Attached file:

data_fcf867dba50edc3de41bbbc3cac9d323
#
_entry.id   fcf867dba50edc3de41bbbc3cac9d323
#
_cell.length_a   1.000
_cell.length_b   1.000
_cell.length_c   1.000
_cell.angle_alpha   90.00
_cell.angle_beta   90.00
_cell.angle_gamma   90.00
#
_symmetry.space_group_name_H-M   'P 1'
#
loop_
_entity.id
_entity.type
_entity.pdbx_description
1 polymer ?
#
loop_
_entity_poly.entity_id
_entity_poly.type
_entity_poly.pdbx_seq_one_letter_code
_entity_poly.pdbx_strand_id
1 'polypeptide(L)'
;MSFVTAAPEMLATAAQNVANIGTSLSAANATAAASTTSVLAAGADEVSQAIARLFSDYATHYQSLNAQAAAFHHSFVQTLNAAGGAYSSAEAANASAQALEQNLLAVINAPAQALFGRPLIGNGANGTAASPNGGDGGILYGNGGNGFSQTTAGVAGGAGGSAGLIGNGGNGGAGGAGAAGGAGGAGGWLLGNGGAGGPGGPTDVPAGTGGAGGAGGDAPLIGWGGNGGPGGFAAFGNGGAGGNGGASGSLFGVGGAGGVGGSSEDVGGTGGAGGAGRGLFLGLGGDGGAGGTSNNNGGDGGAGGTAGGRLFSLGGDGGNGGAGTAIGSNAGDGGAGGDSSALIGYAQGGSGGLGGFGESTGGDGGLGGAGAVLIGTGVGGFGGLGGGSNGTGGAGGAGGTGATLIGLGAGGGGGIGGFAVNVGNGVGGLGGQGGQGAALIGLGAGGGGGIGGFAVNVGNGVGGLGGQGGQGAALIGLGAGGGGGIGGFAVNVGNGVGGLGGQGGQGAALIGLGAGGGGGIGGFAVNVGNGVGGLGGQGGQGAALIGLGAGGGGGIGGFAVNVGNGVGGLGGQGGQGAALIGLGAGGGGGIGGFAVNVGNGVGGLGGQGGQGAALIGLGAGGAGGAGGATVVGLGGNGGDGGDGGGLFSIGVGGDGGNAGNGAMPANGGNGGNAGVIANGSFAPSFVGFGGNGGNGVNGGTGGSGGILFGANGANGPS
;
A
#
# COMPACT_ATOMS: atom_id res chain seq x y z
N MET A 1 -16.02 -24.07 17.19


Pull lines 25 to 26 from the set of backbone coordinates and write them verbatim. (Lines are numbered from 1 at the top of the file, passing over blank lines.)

1 'polypeptide(L)'
;MSFVTAAPEMLATAAQNVANIGTSLSAANATAAASTTSVLAAGADEVSQAIARLFSDYATHYQSLNAQAAAFHHSFVQTLNAAGGAYSSAEAANASAQALEQNLLAVINAPAQALFGRPLIGNGANGTAASPNGGDGGILYGNGGNGFSQTTAGVAGGAGGSAGLIGNGGNGGAGGAGAAGGAGGAGGWLLGNGGAGGPGGPTDVPAGTGGAGGAGGDAPLIGWGGNGGPGGFAAFGNGGAGGNGGASGSLFGVGGAGGVGGSSEDVGGTGGAGGAGRGLFLGLGGDGGAGGTSNNNGGDGGAGGTAGGRLFSLGGDGGNGGAGTAIGSNAGDGGAGGDSSALIGYAQGGSGGLGGFGESTGGDGGLGGAGAVLIGTGVGGFGGLGGGSNGTGGAGGAGGTGATLIGLGAGGGGGIGGFAVNVGNGVGGLGGQGGQGAALIGLGAGGGGGIGGFAVNVGNGVGGLGGQGGQGAALIGLGAGGGGGIGGFAVNVGNGVGGLGGQGGQGAALIGLGAGGGGGIGGFAVNVGNGVGGLGGQGGQGAALIGLGAGGGGGIGGFAVNVGNGVGGLGGQGGQGAALIGLGAGGGGGIGGFAVNVGNGVGGLGGQGGQGAALIGLGAGGAGGAGGATVVGLGGNGGDGGDGGGLFSIGVGGDGGNAGNGAMPANGGNGGNAGVIANGSFAPSFVGFGGNGGNGVNGGTGGSGGILFGANGANGPS